Britain voted to exit the European Union in 2017, a decision that has now famously been termed “Brexit.” In recent times, a lot of questions have been raised regarding Britain’s new trade partners after its exit from the single market the European Union offers. There have even been whispers of “Empire 2.0,” with many reports saying Britain is once again looking to leverage on its imperial history and fall back on the Commonwealth nation bloc which it heads. However, Britain thinks Nigeria would be a key trade partner post-Brexit negotiations.
In an interview with the UK Telegraph, the Chairman of the Commonwealth Enterprise and Investment Council (CWEIC), Lord Marland of Odstock said many Commonwealth countries offer new opportunities for Britain. “There are one or two really encouraging, optimistic places on the horizon. You’ve got the big populations such as Nigeria, which is going to be 320m people – bigger than the United States – in under 10 years. They love British products…it’s a huge consumer market. Fundamentally there is a lot of disposable wealth,” he said.
The Commonwealth is a nation bloc of former British colonies. It has a population of about 2.4 billion people and includes countries like Australia, Canada, and Nigeria. Post-Brexit, the UK is looking to establish a trading zone with many of its former colonies. Trade between Commonwealth nations was worth $525 billion in 2015 and is projected to be worth more than twice that by 2020. Cumulative Gross Domestic Product (GDP) of all these nations will also be worth $14 trillion by 2020.
The Commonwealth’s influence has been especially felt in Africa, and in Nigeria. Nigeria has the largest economy in Africa, and 30 percent of its exports go into bloc’s market. India alone, also a Commonwealth member, accounts for 15 percent of Nigeria’s exports. Nigeria is also the fifth largest economy in the Commonwealth, and with South Africa, represent about 70 percent of Commonwealth African trade.
The CWEIC “is responsible for organizing the Commonwealth Business Forum alongside the biennial Commonwealth Heads of Government Meeting and Commonwealth Trade Ministers Meeting on alternate years,” according to a statement on its website.
The 2018 Commonwealth Business Forum (CBF) will be held in London this April, for the first time in over two decades. It seems to emphasize how important the Commonwealth presently is to Britain. The key agendas for the meeting include harnessing Commonwealth innovation and technology, easing the pathway for more business and growth e.t.c. The CBF is an invitation-only event and will convene 800 senior business leaders with approximately 30 Heads of Government at three iconic Central London venues.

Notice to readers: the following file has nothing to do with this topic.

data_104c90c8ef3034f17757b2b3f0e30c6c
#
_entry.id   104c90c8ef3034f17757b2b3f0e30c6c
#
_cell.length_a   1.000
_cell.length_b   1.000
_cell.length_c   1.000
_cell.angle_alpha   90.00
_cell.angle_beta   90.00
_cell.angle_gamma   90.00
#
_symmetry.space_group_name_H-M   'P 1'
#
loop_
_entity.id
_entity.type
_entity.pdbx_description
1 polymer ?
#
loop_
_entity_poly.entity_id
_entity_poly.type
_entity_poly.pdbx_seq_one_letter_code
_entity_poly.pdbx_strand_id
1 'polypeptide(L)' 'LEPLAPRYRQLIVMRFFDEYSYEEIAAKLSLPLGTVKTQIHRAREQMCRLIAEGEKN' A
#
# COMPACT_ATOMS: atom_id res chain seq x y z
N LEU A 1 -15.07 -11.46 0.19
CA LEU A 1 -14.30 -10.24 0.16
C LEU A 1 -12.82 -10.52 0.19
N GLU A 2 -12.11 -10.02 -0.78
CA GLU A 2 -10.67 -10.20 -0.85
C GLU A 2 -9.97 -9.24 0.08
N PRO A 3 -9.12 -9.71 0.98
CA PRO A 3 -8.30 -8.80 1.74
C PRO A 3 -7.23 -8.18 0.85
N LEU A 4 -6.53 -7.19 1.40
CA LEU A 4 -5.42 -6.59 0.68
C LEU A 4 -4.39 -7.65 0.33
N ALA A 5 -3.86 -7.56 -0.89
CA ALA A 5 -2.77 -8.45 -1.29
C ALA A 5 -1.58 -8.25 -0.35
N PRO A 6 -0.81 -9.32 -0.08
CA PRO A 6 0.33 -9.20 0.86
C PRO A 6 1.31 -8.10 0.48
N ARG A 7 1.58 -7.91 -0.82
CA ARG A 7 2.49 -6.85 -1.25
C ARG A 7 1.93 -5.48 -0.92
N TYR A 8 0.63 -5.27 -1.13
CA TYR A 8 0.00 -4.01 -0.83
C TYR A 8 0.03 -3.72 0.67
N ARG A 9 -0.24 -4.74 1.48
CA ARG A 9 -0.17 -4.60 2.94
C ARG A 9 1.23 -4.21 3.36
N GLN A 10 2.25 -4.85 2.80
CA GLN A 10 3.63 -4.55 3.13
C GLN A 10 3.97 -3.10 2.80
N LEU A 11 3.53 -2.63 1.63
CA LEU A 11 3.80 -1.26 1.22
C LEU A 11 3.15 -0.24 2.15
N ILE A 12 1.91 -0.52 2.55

Marland also added that removing barriers to trade between many Commonwealth countries and the UK is one of the agendas at the CBF. These barriers, including lowering tariffs, will ensure equity and freedom for all parties involved.
After South-Africa, Britain is Nigeria’s second-largest trading partner, with the relationship worth an average of around £3.8 billion annually. This relationship could get better in the long term, according to Marland. Nigeria’s population is especially a big attraction for the UK. “You’ve got the big populations such as Nigeria, which is going to be 320m people – bigger than the United States – in under 10 years. They love British products…it’s a huge consumer market. Fundamentally there is a lot of disposable wealth,” he said.
For Nigeria, being an active member of new trade deals between with Britain is more important. Being a consumer market for British goods isn’t an ideal situation because it would still mean more of the same trade imbalance in favor of Britain. However, this represents a unique opportunity for Nigeria. As a separate entity from the European Union, trading with Britain reduces the complexity of trading with the bigger nation bloc in the EU. This deal also gives Nigeria a good opportunity for diversification; the population of Nigerians in the UK is around 2 million, representing a huge market for Nigerian exports.